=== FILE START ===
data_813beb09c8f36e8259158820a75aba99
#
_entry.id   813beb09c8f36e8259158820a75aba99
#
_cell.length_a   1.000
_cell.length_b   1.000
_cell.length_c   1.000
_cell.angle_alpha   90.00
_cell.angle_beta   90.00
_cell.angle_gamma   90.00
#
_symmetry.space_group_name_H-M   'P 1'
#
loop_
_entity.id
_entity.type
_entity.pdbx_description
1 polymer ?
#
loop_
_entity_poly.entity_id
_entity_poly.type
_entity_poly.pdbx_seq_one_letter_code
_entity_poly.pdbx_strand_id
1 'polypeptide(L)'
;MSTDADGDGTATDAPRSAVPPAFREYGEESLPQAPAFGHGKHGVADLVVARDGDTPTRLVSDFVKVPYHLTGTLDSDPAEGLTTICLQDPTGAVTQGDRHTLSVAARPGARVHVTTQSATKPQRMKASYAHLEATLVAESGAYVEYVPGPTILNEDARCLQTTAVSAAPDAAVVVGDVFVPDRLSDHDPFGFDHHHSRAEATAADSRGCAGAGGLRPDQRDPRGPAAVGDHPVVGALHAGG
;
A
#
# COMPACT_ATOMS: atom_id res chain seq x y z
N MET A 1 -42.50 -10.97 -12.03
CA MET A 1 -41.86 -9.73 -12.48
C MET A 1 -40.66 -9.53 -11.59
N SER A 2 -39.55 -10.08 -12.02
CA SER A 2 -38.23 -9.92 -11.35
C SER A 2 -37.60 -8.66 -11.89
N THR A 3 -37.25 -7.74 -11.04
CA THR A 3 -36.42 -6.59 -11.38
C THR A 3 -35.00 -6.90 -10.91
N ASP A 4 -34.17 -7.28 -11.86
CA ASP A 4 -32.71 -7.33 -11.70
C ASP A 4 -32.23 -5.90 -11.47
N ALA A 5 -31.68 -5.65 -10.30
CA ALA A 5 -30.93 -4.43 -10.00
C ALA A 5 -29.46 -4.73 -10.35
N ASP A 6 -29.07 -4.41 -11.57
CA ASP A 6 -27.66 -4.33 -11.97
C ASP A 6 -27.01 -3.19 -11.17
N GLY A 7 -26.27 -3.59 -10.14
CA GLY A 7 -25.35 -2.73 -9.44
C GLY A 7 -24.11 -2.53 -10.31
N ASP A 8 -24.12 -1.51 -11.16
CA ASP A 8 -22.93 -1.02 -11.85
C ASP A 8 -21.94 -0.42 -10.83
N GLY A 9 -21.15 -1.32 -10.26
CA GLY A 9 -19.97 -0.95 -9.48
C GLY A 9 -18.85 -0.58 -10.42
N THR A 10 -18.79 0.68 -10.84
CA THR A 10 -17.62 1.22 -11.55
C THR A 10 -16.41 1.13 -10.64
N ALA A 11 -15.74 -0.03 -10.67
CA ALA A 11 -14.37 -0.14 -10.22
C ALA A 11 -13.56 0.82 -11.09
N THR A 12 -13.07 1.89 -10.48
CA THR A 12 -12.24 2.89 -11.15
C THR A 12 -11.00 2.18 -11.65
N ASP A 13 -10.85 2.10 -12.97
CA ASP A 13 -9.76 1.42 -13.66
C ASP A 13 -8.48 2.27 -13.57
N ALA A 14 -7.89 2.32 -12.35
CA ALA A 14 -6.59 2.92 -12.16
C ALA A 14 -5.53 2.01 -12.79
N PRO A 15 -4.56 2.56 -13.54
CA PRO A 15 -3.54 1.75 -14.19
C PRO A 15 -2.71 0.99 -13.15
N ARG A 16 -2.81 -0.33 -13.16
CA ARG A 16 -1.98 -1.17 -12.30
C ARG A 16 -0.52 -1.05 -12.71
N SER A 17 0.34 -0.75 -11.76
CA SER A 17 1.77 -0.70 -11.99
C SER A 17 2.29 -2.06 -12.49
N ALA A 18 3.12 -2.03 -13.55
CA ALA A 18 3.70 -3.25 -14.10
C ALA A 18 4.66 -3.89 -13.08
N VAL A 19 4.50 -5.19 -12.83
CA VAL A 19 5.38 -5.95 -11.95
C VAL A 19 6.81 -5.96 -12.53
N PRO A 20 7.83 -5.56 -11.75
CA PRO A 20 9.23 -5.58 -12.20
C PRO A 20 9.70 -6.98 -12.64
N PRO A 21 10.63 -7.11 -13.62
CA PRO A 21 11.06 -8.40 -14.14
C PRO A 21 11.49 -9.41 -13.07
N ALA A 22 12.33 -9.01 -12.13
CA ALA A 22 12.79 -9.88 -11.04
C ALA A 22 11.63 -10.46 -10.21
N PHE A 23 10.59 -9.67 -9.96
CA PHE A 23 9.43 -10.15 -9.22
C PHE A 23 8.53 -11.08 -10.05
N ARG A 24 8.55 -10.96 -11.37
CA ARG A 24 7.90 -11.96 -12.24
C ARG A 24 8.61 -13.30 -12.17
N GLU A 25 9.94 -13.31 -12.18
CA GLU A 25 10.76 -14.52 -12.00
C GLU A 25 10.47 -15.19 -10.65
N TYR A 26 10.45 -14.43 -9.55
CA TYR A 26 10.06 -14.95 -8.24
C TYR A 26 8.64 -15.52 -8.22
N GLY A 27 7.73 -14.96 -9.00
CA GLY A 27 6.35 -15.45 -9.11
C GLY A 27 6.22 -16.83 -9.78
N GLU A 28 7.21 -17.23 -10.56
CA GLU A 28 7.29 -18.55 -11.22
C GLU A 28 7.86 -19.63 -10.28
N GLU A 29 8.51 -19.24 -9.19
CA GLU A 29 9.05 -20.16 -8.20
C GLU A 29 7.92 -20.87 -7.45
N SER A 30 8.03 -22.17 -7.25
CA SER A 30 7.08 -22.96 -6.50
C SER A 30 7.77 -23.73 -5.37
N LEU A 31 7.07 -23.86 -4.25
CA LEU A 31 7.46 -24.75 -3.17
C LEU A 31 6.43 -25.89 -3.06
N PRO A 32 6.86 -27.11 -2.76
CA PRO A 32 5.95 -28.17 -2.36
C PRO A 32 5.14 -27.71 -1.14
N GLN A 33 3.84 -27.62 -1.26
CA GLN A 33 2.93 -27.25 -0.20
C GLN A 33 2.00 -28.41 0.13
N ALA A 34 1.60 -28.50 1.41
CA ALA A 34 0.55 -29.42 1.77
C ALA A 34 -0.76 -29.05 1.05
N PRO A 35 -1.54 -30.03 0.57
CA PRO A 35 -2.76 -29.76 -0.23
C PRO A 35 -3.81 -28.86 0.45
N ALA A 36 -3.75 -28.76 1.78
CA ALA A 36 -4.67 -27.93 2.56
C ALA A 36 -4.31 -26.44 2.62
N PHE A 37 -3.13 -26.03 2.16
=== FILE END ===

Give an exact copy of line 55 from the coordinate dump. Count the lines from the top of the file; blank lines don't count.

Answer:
N GLY A 9 -21.15 -1.32 -10.26